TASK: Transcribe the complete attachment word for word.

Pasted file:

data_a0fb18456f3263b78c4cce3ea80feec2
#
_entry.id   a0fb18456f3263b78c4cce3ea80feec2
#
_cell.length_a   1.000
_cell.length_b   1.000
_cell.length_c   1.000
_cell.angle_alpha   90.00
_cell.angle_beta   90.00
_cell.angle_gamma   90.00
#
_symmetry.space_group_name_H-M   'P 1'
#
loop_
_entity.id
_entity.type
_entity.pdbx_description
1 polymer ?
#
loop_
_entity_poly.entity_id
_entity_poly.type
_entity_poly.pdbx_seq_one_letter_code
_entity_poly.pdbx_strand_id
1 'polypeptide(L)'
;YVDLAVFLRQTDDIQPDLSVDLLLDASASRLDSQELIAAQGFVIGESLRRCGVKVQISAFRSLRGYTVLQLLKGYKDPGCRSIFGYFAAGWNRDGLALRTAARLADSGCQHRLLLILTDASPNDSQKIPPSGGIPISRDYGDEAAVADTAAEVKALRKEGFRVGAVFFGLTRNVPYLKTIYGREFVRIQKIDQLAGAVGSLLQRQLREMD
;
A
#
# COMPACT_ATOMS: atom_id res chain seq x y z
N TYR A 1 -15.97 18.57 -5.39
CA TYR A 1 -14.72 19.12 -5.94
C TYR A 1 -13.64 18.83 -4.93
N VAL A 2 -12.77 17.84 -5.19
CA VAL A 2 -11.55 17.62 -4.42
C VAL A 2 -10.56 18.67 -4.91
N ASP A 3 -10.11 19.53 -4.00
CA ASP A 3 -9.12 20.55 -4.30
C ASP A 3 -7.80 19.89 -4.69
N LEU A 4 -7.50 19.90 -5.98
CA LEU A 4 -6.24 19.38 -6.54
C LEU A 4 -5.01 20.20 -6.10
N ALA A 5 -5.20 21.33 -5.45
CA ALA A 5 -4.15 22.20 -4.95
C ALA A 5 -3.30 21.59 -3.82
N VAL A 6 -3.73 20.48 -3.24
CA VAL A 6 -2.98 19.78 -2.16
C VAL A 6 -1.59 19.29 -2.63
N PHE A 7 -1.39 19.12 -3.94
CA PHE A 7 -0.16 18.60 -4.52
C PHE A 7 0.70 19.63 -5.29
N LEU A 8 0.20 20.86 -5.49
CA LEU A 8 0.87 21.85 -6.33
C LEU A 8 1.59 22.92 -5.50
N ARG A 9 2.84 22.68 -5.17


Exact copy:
data_a0fb18456f3263b78c4cce3ea80feec2
#
_entry.id   a0fb18456f3263b78c4cce3ea80feec2
#
_cell.length_a   1.000
_cell.length_b   1.000
_cell.length_c   1.000
_cell.angle_alpha   90.00
_cell.angle_beta   90.00
_cell.angle_gamma   90.00
#
_symmetry.space_group_name_H-M   'P 1'
#
loop_
_entity.id
_entity.type
_entity.pdbx_description
1 polymer ?
#
loop_
_entity_poly.entity_id
_entity_poly.type
_entity_poly.pdbx_seq_one_letter_code
_entity_poly.pdbx_strand_id
1 'polypeptide(L)'
;YVDLAVFLRQTDDIQPDLSVDLLLDASASRLDSQELIAAQGFVIGESLRRCGVKVQISAFRSLRGYTVLQLLKGYKDPGCRSIFGYFAAGWNRDGLALRTAARLADSGCQHRLLLILTDASPNDSQKIPPSGGIPISRDYGDEAAVADTAAEVKALRKEGFRVGAVFFGLTRNVPYLKTIYGREFVRIQKIDQLAGAVGSLLQRQLREMD
;
A
#
# COMPACT_ATOMS: atom_id res chain seq x y z
N TYR A 1 -15.97 18.57 -5.39
CA TYR A 1 -14.72 19.12 -5.94
C TYR A 1 -13.64 18.83 -4.93
N VAL A 2 -12.77 17.84 -5.19
CA VAL A 2 -11.55 17.62 -4.42
C VAL A 2 -10.56 18.67 -4.91
N ASP A 3 -10.11 19.53 -4.00
CA ASP A 3 -9.12 20.55 -4.30
C ASP A 3 -7.80 19.89 -4.69
N LEU A 4 -7.50 19.90 -5.98
CA LEU A 4 -6.24 19.38 -6.54
C LEU A 4 -5.01 20.20 -6.10
N ALA A 5 -5.20 21.33 -5.45
CA ALA A 5 -4.15 22.20 -4.95
C ALA A 5 -3.30 21.59 -3.82
N VAL A 6 -3.73 20.48 -3.24
CA VAL A 6 -2.98 19.78 -2.16
C VAL A 6 -1.59 19.29 -2.63
N PHE A 7 -1.39 19.12 -3.94
CA PHE A 7 -0.16 18.60 -4.52
C PHE A 7 0.70 19.63 -5.29
N LEU A 8 0.20 20.86 -5.49
CA LEU A 8 0.87 21.85 -6.33
C LEU A 8 1.59 22.92 -5.50
N ARG A 9 2.84 22.68 -5.17